"Imagine this for a second", says the Mr Zuckerberg of the video. "If third-party fact-checkers mark it as false, we will filter it from Instagram's recommendation surfaces like Explore and hashtag pages", a Facebook spokesperson commented.
The doctored clip was uploaded to Instagram - which is owned by Facebook - in a bid to test the company's moderation tools.
Versions of that video, though, are still on Facebook and YouTube. "Spectre showed me that whoever controls the data controls the future", the altered Zuckerberg concludes in the video.
Wedbush Securities analyst Dan Ives said that even though the Zuckerberg video is an art piece and not actual disinformation meant to deceive, it highlights the challenges of policing content on Facebook and Instagram.
Artists Barnaby Francis, aka Bill Posters, and Daniel Howe created the brief video in collaboration with advertising firm Canny as part of their entry in the Sheffield International Documentary Festival, depicting Zuckerberg discussing the power of fictional organisation Spectre. In the clip, Zuckerberg talks about being "one man, with total control of billions of people's stolen data, all their secrets, their lives, their futures". Canny engineers told FXGuide they were inspired by the work of the creators of the Obama deepfake, and the Stanford Face2Face program.
That the creators are uploading these videos to Facebook subsidiary Instagram is notable because the company recently refused to take down altered clips of Democratic Speaker of the House Nancy Pelosi created to make her seem drunk or suffering the symptoms of dementia.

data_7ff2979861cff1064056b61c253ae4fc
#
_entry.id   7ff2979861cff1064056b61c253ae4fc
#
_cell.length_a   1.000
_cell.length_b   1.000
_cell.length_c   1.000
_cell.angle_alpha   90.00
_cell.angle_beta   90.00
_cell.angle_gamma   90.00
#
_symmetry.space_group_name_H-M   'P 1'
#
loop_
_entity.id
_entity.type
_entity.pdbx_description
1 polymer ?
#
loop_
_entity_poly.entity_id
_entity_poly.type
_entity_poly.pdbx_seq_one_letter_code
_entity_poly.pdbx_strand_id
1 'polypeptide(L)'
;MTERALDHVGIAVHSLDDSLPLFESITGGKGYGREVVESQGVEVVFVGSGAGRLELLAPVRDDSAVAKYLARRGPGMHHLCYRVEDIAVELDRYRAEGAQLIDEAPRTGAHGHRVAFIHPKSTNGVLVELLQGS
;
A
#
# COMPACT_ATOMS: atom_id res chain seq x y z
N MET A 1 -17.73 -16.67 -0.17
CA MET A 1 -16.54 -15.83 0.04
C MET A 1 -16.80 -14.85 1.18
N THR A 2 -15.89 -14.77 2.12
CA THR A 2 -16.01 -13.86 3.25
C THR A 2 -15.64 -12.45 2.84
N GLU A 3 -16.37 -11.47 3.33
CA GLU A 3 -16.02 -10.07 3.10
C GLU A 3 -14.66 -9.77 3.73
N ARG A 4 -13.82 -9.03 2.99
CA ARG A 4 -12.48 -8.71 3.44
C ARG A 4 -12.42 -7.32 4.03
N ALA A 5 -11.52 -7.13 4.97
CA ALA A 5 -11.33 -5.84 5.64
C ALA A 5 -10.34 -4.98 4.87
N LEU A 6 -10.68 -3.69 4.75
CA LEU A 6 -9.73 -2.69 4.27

The quality of deepfake videos has increased dramatically and in the last month alone we have witnessed some incredible and terrifying features. The clip slows down his speech and inserts new audio.
The original clip of Zuckerberg is from a 2017 video address he delivered explaining nine steps Facebook planned to take following findings that Russian Federation interfered with 2016 US elections using Zuckerberg's social media platform.
"They then sent us the video they chose of Zuckerberg and the video of the voice actor", Ben-Ami said, "and within less than a day our system created the video of Zuckerberg facial movement synced to the voice actor".
The final product is visually realistic, but as many, including Ben-Ami have pointed out, the voice speaking is clearly not Zuckerberg. Facebook denies removing it.
Still, even though the video isn't a flawless fake, Ben-Ami said AI and even simpler forms of editing, such as speeding up or slowing down footage, have already made it "quite difficult" for people to identify manipulated clips. It seems logical enough that the video would be taken down, wouldn't it?
"People need to know it's possible to do it", he said.